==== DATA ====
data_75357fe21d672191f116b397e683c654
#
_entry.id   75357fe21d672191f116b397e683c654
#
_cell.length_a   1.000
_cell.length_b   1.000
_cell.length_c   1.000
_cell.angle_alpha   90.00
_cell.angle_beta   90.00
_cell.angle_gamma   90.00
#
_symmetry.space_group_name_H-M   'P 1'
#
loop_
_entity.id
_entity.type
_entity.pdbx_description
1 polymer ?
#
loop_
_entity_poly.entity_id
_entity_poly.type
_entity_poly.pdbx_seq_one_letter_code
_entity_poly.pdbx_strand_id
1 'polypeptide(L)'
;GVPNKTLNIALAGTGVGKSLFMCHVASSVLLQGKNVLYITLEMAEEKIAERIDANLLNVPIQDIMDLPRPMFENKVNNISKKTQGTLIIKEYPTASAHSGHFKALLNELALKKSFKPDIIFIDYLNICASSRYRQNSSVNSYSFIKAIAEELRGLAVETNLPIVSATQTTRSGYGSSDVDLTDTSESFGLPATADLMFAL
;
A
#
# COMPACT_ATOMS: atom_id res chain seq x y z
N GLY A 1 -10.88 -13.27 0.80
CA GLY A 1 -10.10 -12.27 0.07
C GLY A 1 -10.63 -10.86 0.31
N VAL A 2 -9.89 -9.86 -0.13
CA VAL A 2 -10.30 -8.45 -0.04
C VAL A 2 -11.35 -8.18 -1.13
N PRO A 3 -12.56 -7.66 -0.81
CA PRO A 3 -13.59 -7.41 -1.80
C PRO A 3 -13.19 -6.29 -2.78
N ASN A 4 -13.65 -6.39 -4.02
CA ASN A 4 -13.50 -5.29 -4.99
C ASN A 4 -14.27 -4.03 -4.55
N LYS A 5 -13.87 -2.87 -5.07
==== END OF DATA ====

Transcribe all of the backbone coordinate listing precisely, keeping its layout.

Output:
data_75357fe21d672191f116b397e683c654
#
_entry.id   75357fe21d672191f116b397e683c654
#
_cell.length_a   1.000
_cell.length_b   1.000
_cell.length_c   1.000
_cell.angle_alpha   90.00
_cell.angle_beta   90.00
_cell.angle_gamma   90.00
#
_symmetry.space_group_name_H-M   'P 1'
#
loop_
_entity.id
_entity.type
_entity.pdbx_description
1 polymer ?
#
loop_
_entity_poly.entity_id
_entity_poly.type
_entity_poly.pdbx_seq_one_letter_code
_entity_poly.pdbx_strand_id
1 'polypeptide(L)'
;GVPNKTLNIALAGTGVGKSLFMCHVASSVLLQGKNVLYITLEMAEEKIAERIDANLLNVPIQDIMDLPRPMFENKVNNISKKTQGTLIIKEYPTASAHSGHFKALLNELALKKSFKPDIIFIDYLNICASSRYRQNSSVNSYSFIKAIAEELRGLAVETNLPIVSATQTTRSGYGSSDVDLTDTSESFGLPATADLMFAL
;
A
#
# COMPACT_ATOMS: atom_id res chain seq x y z
N GLY A 1 -10.88 -13.27 0.80
CA GLY A 1 -10.10 -12.27 0.07
C GLY A 1 -10.63 -10.86 0.31
N VAL A 2 -9.89 -9.86 -0.13
CA VAL A 2 -10.30 -8.45 -0.04
C VAL A 2 -11.35 -8.18 -1.13
N PRO A 3 -12.56 -7.66 -0.81
CA PRO A 3 -13.59 -7.41 -1.80
C PRO A 3 -13.19 -6.29 -2.78
N ASN A 4 -13.65 -6.39 -4.02
CA ASN A 4 -13.50 -5.29 -4.99
C ASN A 4 -14.27 -4.03 -4.55
N LYS A 5 -13.87 -2.87 -5.07